Development of a water sample concentrator for the concentration of bacteria in drinking water
Daugherty, James Michael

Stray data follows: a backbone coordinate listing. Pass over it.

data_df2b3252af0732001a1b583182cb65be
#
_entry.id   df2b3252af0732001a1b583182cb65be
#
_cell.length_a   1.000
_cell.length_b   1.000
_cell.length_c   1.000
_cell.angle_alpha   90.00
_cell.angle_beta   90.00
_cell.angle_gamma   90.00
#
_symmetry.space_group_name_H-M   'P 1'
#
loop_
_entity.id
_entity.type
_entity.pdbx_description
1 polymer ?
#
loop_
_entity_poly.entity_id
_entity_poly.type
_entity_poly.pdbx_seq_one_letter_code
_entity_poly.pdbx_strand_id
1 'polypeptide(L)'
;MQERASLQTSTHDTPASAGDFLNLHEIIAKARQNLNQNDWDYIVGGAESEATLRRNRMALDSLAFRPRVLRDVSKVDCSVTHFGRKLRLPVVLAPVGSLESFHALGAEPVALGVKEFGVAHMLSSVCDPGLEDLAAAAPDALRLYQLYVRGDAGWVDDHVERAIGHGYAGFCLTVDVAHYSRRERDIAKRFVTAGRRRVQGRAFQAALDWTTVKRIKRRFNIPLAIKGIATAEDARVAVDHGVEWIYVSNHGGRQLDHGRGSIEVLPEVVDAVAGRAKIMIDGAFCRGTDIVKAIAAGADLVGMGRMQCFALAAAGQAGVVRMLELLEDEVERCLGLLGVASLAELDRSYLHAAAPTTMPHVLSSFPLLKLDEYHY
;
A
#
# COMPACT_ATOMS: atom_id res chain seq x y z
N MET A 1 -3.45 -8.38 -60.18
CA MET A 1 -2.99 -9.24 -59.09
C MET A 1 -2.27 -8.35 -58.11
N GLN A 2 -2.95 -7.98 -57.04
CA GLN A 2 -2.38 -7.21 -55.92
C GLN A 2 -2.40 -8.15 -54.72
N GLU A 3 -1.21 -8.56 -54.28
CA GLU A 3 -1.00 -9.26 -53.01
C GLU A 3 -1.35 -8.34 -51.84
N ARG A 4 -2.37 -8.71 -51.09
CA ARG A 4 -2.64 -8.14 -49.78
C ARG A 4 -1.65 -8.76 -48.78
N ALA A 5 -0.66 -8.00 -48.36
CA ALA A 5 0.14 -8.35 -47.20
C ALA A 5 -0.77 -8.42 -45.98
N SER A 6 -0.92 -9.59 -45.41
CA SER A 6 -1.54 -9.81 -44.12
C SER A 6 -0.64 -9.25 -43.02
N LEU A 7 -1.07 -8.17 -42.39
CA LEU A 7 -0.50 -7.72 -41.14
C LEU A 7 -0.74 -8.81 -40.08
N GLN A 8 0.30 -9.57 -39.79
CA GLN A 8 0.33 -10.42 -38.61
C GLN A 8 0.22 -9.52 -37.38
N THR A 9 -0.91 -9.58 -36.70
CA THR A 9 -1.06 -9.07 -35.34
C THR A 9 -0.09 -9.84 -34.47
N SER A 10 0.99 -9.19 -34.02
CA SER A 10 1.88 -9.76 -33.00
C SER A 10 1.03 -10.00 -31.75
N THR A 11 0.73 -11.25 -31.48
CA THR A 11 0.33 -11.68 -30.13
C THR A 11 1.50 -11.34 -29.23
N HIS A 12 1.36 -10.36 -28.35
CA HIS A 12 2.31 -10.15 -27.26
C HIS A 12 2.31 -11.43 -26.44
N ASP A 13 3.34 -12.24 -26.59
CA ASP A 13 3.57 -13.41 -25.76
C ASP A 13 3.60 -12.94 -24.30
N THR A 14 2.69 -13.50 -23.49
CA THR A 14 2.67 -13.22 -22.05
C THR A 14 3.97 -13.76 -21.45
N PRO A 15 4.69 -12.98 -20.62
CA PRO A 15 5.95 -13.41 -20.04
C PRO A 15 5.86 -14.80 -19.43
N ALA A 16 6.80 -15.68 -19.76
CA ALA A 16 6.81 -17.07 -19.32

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A water sample concentrator utilizing a membrane adsorption/elutriation procedure for bacterial recovery was developed and field-tested. Influent sample volumes of 19.0 liters were processed by the concentrator within 10 minutes. Standard MPN and membrane filtration tests were conducted to determine the efficiency of the concentrator. In laboratory experiments, an average bacterial recovery of 48 percent was accomplished when E. Coli was the bacterium concentrated. An average recovery of 78 percent was achieved with Streptococcus faecalis. Various commercially available 142 mm diameter membrane filters were tested with the concentrator. Millipore membrane filters having a porosity of 0.45 m were found to be superior to Cox membrane filters with 0.45 and 5.0 m porosities and to zeta plus filters. The most promising technique for eluting bacteria from the membrane filter appeared to consist of mixing the filter and 125 mL of three percent bovine serum solution at pH 9.0 in an electric blender for 30 seconds and then allowing 15 minutes of contact. Miscellaneous experiments investigated the addition of multivalent cations to enhance adsorption of bacteria to the membrane filters, the use of vacuum induced flow through the concentrator and the possibility of monitoring bacterial levels through adenosine triphosphate analysis. In the field trials, the water sample concentrator detected coliform bacteria in drinking water in which no coliforms were detected in grab samples by the standard MPN method.
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